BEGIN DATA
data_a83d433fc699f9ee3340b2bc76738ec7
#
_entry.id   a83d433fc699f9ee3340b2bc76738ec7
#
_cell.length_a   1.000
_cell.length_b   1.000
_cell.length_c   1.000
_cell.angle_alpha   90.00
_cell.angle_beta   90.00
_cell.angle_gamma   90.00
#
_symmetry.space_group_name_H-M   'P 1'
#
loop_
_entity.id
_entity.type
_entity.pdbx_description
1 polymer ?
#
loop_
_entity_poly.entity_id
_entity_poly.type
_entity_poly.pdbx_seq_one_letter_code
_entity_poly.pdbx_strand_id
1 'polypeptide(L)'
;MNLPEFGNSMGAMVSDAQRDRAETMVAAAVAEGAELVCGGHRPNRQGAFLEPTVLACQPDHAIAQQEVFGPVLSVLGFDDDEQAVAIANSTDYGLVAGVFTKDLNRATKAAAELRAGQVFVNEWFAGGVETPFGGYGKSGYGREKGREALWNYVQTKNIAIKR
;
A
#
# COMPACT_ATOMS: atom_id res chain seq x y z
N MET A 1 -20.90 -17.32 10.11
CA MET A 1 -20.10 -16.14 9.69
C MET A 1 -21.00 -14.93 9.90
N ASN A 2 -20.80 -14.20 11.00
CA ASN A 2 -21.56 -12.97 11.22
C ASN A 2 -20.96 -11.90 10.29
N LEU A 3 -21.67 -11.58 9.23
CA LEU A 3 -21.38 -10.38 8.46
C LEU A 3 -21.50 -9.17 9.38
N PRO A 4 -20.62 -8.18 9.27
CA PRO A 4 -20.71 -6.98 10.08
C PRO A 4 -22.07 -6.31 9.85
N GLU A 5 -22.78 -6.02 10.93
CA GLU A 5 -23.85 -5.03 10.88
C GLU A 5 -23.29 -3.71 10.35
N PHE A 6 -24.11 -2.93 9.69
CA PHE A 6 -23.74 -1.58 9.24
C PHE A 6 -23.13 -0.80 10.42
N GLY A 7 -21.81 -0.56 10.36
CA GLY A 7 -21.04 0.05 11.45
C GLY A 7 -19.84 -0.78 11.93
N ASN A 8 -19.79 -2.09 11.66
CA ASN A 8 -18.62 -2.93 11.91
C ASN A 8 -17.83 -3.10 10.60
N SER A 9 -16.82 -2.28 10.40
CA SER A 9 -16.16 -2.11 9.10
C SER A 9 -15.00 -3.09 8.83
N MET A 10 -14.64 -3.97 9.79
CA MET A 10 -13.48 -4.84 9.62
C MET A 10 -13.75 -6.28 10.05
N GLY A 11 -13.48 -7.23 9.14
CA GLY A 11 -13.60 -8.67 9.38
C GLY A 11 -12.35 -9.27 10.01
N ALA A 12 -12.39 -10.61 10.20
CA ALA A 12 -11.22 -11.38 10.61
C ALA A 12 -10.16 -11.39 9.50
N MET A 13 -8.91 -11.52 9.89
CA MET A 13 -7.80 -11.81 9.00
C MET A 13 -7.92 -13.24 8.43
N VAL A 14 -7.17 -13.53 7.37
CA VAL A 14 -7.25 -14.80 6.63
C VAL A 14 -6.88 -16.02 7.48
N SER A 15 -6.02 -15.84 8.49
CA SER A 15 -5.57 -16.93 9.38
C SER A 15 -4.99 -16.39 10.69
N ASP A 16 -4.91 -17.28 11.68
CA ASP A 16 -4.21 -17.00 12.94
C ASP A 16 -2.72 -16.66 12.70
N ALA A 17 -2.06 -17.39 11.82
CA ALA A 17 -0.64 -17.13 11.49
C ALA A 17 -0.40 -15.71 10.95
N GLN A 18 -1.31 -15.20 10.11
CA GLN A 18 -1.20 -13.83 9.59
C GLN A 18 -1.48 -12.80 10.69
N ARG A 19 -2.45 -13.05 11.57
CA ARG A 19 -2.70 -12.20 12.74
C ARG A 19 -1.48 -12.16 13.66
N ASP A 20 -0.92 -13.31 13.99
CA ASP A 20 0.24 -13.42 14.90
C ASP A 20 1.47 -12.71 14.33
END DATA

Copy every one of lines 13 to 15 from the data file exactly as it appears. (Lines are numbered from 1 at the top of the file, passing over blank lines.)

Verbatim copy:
#
loop_
_entity.id